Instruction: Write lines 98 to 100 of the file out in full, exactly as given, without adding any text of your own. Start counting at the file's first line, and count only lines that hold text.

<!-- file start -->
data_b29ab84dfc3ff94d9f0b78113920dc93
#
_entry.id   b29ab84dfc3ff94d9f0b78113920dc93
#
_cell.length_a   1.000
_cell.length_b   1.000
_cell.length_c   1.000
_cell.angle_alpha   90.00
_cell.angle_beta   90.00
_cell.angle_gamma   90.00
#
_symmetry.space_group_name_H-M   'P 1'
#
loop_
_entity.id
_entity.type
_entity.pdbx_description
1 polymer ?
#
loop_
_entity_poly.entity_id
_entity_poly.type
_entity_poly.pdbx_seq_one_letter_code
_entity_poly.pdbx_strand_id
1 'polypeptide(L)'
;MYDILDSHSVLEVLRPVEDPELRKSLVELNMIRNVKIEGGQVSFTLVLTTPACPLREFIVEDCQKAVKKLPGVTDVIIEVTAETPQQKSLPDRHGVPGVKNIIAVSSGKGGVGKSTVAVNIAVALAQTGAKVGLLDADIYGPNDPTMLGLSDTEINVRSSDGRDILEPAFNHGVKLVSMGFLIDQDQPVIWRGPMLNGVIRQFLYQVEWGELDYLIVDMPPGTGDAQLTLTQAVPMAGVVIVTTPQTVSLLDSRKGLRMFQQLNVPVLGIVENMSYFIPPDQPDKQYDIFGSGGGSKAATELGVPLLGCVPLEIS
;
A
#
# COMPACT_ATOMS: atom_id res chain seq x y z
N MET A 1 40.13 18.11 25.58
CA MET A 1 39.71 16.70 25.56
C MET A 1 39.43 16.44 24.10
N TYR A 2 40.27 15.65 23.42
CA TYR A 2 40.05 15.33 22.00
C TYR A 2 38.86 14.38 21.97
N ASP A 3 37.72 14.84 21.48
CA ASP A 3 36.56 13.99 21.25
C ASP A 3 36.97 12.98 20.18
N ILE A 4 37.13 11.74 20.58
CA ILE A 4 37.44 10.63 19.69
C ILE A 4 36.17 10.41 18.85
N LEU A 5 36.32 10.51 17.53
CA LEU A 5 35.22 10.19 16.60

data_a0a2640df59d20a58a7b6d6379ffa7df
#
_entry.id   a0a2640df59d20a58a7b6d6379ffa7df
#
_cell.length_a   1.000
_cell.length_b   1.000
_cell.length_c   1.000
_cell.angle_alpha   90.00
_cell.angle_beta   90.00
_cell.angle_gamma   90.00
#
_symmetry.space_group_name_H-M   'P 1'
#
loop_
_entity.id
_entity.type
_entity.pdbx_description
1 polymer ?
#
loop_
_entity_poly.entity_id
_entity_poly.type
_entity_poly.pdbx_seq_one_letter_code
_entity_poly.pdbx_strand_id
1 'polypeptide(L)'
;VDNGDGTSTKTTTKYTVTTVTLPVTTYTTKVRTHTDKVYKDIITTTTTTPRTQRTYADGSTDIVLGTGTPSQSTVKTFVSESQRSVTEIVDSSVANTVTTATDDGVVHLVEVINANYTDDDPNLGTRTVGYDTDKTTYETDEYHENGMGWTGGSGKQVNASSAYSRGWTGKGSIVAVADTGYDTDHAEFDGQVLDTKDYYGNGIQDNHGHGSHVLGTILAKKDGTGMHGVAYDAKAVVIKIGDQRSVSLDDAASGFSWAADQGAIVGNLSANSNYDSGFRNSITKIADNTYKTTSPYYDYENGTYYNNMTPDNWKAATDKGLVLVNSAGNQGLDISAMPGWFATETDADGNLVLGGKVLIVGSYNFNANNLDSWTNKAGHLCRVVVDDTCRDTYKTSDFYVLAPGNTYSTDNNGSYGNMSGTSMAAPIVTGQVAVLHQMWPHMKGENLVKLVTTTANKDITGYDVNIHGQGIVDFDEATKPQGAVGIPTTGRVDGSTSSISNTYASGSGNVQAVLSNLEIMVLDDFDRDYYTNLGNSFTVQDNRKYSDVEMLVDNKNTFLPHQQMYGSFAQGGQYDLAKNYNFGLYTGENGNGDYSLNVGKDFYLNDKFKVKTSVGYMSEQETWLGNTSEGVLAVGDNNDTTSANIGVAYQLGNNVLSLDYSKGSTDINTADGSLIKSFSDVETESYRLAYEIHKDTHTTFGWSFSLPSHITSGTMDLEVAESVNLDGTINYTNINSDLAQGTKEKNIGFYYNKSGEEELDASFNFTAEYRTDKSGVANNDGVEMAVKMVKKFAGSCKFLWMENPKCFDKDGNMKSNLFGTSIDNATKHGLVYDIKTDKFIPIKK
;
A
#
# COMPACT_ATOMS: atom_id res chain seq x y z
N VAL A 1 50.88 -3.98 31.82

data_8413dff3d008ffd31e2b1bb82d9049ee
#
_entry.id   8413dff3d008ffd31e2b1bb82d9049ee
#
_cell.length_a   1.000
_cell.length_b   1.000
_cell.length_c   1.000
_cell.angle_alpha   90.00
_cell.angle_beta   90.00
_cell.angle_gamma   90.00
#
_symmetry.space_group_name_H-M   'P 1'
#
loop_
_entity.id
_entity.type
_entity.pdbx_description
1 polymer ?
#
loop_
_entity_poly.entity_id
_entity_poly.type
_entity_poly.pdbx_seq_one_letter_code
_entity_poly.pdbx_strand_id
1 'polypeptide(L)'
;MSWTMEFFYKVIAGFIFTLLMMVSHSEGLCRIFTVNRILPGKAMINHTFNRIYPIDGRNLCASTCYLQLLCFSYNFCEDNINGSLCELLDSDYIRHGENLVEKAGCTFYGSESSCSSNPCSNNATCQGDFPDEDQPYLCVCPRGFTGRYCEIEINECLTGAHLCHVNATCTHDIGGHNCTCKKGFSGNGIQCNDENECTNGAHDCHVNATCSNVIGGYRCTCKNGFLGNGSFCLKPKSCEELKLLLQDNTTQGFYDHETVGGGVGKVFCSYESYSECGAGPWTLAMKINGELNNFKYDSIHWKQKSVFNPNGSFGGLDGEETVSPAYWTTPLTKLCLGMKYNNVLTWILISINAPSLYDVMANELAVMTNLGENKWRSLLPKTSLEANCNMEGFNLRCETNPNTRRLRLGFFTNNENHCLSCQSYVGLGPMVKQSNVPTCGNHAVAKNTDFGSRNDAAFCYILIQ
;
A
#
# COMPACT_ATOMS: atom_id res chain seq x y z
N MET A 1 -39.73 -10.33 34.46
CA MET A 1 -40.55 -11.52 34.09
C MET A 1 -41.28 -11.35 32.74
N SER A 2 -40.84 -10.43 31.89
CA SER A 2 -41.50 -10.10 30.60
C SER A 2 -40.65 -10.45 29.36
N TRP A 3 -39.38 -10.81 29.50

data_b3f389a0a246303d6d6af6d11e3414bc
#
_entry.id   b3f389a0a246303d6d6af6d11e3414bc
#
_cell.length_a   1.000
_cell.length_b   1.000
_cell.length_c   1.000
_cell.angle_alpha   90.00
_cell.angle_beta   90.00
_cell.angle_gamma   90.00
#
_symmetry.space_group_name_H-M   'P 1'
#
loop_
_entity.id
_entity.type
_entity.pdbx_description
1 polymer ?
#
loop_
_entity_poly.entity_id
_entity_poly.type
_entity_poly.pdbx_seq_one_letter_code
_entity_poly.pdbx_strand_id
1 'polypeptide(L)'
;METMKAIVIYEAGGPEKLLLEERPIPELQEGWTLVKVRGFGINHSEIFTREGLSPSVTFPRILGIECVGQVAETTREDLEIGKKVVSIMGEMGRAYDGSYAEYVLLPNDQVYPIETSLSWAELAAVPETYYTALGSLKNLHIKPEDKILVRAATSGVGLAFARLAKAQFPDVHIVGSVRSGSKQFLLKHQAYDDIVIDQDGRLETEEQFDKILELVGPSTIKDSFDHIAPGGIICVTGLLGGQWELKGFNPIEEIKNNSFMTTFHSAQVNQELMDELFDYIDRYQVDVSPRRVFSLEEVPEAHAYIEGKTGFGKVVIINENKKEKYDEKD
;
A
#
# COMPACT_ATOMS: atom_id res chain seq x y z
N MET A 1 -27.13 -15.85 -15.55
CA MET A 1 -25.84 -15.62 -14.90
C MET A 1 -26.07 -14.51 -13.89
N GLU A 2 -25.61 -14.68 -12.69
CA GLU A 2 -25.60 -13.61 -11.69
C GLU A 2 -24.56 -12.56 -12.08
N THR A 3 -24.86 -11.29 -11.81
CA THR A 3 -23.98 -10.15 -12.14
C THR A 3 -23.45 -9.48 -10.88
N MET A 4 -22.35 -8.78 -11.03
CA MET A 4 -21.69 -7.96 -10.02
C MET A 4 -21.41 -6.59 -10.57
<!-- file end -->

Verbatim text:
_entity_poly.pdbx_seq_one_letter_code
_entity_poly.pdbx_strand_id
1 'polypeptide(L)'